the solid earth. The sea is bound by the most rigorous laws to keep its general level. The dry land is under no similar bondage to keep either its general or its local elevation. On the contrary, the same great force which keeps water with its peculiar properties in a fixed relation to its supports is the very force which ceaselessly tends to make those supports yielding and unsteady. It is true, indeed, that the ocean leans against the land with an attracted bulge. This bulge is not visible to the eye, nor can it, perhaps, be measured by any mechanical instrument; but the mind of man has recognized it as a necessary consequence of the law of gravitation. All land-masses above the water must attract more or less the sea which is beneath them. Independently of this, from ordinary hydrostatic causes, the ocean must always be lipping over along its shore—s ever ready, as it were, to take instant advantage of the smallest movement of depression. Deluges, therefore, by submergence are ever on the cards. They are the easiest and most natural operations in the world. Of course, Prof. Huxley knows all this, and, of course, he does not commit himself to any other doctrine; but he does argue against a partial deluge as if it involved of necessity the vulgar error of the sea being raised up and heaped over any area which may have been submerged. This is not ingenuous. What is the value of a scientific argument against any supposed occurrence which rests entirely on a popular delusion as to the physical causes by which that occurrence may have been brought about, while the controversialist knows all the time that the very same occurrence might very easily have been brought about by other causes perfectly natural and perfectly easy to conceive? Yet this is the way in which Prof. Huxley prances on his selected battle-horse of the Deluge. He elaborates picture after picture of the physical consequences involved in a partial deluge effected by a heaping up of unsupported waters over a fixed and steady land, and then he stamps upon the nonsense which he has himself adopted—in so far at least as it is useful to him, and has intensified where it could be made to be so.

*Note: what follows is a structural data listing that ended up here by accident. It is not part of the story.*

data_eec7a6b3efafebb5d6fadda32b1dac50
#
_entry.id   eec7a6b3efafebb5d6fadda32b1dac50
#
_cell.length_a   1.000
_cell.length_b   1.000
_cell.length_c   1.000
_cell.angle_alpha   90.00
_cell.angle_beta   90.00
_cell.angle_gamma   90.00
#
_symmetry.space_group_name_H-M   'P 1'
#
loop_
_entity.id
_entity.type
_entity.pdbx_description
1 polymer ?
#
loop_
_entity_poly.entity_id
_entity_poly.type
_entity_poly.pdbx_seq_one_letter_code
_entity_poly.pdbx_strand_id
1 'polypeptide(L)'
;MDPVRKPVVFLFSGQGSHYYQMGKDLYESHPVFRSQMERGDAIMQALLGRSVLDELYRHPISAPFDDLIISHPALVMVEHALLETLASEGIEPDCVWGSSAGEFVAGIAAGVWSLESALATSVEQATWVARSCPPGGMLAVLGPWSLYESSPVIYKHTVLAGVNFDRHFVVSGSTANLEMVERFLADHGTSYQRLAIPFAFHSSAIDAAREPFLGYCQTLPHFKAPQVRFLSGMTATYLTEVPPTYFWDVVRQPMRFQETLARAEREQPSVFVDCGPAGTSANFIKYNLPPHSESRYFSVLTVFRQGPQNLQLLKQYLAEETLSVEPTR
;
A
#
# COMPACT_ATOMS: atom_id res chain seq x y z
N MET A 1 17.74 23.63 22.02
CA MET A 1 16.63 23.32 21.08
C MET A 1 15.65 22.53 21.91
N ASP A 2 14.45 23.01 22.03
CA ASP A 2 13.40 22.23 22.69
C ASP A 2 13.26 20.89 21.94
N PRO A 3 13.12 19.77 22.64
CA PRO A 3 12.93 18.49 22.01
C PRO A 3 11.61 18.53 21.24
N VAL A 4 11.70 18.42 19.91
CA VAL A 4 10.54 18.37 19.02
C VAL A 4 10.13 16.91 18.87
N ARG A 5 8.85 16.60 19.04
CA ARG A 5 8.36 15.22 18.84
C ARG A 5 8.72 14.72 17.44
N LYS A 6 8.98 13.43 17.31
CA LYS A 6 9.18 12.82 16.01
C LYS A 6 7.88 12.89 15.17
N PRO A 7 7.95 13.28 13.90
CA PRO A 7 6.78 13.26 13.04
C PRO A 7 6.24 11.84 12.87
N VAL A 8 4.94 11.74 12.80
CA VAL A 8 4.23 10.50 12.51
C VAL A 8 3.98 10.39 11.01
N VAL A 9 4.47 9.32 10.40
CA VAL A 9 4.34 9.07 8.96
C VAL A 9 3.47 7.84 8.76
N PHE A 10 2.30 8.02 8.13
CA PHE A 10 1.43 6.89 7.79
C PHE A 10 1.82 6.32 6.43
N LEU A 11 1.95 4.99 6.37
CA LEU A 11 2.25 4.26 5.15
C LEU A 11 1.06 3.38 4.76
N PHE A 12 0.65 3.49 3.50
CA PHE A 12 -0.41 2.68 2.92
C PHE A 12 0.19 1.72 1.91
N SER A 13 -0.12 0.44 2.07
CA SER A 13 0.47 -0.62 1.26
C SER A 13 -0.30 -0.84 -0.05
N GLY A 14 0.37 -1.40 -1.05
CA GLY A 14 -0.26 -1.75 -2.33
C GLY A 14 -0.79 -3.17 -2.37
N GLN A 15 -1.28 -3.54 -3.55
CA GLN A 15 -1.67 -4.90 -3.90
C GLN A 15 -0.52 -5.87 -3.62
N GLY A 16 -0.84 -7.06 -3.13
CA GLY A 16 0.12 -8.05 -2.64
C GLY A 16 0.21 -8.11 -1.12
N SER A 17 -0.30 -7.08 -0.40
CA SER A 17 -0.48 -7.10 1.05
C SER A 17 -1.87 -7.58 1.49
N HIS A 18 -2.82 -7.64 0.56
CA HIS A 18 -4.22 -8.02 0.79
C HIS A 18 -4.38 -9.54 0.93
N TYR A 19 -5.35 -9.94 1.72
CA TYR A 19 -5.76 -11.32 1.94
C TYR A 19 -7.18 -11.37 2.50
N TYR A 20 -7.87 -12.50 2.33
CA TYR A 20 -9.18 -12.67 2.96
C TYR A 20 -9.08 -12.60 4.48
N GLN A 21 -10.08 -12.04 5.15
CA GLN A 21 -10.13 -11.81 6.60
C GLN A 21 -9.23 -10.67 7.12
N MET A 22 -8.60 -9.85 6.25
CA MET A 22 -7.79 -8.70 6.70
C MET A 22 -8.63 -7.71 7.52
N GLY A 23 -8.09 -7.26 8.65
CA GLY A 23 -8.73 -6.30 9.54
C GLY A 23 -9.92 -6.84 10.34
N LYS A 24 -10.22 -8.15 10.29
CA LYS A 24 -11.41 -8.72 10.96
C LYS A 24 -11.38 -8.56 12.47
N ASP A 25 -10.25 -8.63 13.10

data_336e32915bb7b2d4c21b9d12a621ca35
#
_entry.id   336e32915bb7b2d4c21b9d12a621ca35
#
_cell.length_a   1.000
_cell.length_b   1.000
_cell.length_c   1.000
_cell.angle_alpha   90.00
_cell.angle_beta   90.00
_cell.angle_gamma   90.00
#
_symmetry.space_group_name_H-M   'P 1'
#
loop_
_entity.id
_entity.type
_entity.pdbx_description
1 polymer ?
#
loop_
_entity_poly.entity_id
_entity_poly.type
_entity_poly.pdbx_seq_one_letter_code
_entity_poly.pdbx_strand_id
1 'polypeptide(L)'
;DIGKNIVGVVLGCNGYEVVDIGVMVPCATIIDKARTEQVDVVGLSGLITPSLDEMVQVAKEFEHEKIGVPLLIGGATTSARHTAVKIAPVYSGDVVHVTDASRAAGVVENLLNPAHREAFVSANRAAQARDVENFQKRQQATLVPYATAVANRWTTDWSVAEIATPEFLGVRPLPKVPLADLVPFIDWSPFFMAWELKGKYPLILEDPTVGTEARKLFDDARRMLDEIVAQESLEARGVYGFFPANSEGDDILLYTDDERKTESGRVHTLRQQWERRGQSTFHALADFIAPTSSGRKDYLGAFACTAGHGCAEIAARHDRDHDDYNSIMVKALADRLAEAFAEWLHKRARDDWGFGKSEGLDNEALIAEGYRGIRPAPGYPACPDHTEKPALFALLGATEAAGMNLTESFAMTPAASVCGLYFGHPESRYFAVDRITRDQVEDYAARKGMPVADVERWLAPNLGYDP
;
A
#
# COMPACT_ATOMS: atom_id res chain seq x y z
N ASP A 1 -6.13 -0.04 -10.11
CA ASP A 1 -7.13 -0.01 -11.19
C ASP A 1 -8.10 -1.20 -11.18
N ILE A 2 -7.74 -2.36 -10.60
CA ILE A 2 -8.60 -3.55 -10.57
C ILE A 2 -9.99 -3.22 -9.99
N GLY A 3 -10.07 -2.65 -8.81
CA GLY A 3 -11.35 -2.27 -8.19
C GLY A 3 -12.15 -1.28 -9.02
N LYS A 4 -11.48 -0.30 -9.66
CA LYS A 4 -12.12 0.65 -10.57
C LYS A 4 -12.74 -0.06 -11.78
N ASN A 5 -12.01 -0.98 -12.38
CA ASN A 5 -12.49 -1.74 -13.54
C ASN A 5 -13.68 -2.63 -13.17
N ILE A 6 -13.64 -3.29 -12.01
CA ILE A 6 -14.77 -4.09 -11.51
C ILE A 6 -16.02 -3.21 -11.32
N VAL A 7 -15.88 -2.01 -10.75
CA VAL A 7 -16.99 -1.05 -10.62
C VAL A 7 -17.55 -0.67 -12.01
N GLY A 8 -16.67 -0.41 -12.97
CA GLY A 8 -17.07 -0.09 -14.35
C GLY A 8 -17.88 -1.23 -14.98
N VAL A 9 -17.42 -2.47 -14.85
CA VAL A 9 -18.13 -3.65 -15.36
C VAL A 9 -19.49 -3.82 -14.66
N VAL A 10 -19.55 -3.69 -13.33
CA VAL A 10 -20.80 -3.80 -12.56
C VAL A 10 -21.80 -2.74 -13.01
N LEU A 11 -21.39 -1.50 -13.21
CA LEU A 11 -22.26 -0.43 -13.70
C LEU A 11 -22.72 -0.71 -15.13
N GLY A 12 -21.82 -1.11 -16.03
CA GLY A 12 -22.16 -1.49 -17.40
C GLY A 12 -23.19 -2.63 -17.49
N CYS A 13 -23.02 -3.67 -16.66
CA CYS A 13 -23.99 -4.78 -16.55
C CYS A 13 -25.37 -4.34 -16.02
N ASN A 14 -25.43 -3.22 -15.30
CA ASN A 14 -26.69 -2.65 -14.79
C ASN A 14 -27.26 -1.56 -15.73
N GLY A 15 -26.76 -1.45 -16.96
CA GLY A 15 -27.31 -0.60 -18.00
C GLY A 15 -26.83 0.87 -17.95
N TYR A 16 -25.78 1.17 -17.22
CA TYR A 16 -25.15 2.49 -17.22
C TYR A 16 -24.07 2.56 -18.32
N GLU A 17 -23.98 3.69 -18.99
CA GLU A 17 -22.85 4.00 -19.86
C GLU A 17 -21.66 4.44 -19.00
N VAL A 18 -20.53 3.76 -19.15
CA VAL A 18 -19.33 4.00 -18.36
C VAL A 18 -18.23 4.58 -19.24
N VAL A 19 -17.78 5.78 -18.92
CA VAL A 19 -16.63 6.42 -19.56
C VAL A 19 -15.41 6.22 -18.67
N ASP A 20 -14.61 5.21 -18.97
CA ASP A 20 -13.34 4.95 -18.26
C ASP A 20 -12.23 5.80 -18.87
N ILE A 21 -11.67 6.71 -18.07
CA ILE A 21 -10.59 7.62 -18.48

This perverse dwelling upon an absurd physical conception, as a means of raising prejudice, is all the more gratuitous and irrelevant since, wherever else it came from, it certainly did not come from any description contained in the Hebrew narrative. On the contrary, one of the most salient and even mysterious characteristics of that narrative is that it is absolutely inconsistent with the idea of sudden, violent, and torrential action. Prof. Huxley himself, in the midst of his strained denunciation of what must have been involved in any partial deluge, stumbles on the fact that the Hebrew narrative assumes a rate of movement so slow and gradual that "if it took place in the sea, would be over-